Juggling multiple remote controls (Week 34, 2019)

Sound Advice
By Don Lindich

Week 34, 2019

Q. Our TV was over 20 years old, and I wanted to start using the multitude of streaming services that are now available. So, I purchased a new Sony TV based on good past experience. I hoped it would be completely compatible with my other devices, but this did not happen. My experience with all the associated remotes has been very unsatisfactory.

The big problem is the TV remote only does about half of the things suggested by the button labels. Our Comcast remote still controls functions on the cable box such as power, volume, and channel, which are things the TV remote cannot do.

The salesman suggested a universal remote. This was a costly mistake as it was not much better. The extensive programming it required may have been the problem. I should have followed my instincts, which are to not trust anything that claims to be “universal” as it usually means it will fit nothing perfectly.

My repeated efforts to get help from the retailer and the salesman have gone nowhere. Now, my inquiries are limited to a single question: am I forever stuck with two remotes, one for some functions on the TV, and another for the Comcast cable box?

-A,L., Livermore, CA

A. Twenty years ago it was easy to have just two remotes, one for the TV, and one for the cable box. In the analog days the TV’s primary controls were on/off, volume, and channel, and it was easy to program a cable box remote to handle on/off and volume so you only really needed the cable box remote.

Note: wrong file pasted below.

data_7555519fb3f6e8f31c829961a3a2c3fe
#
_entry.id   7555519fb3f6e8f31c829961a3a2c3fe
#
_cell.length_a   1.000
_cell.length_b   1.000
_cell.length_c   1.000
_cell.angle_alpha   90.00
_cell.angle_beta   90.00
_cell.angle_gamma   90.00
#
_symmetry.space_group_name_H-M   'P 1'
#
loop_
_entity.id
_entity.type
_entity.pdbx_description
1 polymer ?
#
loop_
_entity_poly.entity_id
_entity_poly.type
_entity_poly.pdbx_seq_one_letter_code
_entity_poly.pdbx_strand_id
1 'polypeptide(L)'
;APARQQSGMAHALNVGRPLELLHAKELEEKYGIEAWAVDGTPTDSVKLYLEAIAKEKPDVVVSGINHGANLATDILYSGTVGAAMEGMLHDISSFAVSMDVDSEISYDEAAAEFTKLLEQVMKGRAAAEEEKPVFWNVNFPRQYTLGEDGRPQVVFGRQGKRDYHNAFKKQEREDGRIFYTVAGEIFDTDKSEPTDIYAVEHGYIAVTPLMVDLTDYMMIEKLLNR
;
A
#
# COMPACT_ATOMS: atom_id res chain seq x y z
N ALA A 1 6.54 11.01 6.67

Manufacturers try to design their remotes to talk to devices from other brands, but except for the most basic functions they usually do not play well with each other. Even then, as you have seen through your experiences with the universal remote, programming a single remote to work all your devices can be problematic and unreliable. Further complicating matters are the increasing number of remotes that work via a wireless radio connection like Bluetooth, instead of the traditional optical infrared (IR) that has been the default for remote controls for decades.

To answer your question, I think if you are stuck with only two remotes you are lucky. It is very easy to get stuck with many more than that. Just going through my own home, in my home theater room I have a remote for the TV, a remote for the Blu-ray player, a Roku remote, a DISH satellite box remote, a remote for my A/V preamp, and a remote for a separate DVD player that feeds a special video processor. Even a basic system with a Roku Smart TV, cable or satellite box, Blu-ray player, and a soundbar will have four remotes, and that isn’t even an especially elaborate system.

One way to ensure compatibility is to buy products from the same manufacturer whenever possible. For example, a Sony Blu-ray player remote will also control a Sony TV and TCL soundbars pair with TCL TVs wirelessly so the TV remote also controls the soundbar, complete with on-screen volume display.

Hopefully you will be able to limit your need of the Sony remote so you only need to pick it up for specialized functions like picture settings or Smart TV functions. It should be easy to program the Comcast remote to turn the Sony TV off and on, and to change the volume. That way you will only need the Comcast remote for most TV watching, and only the Sony remote for streaming services.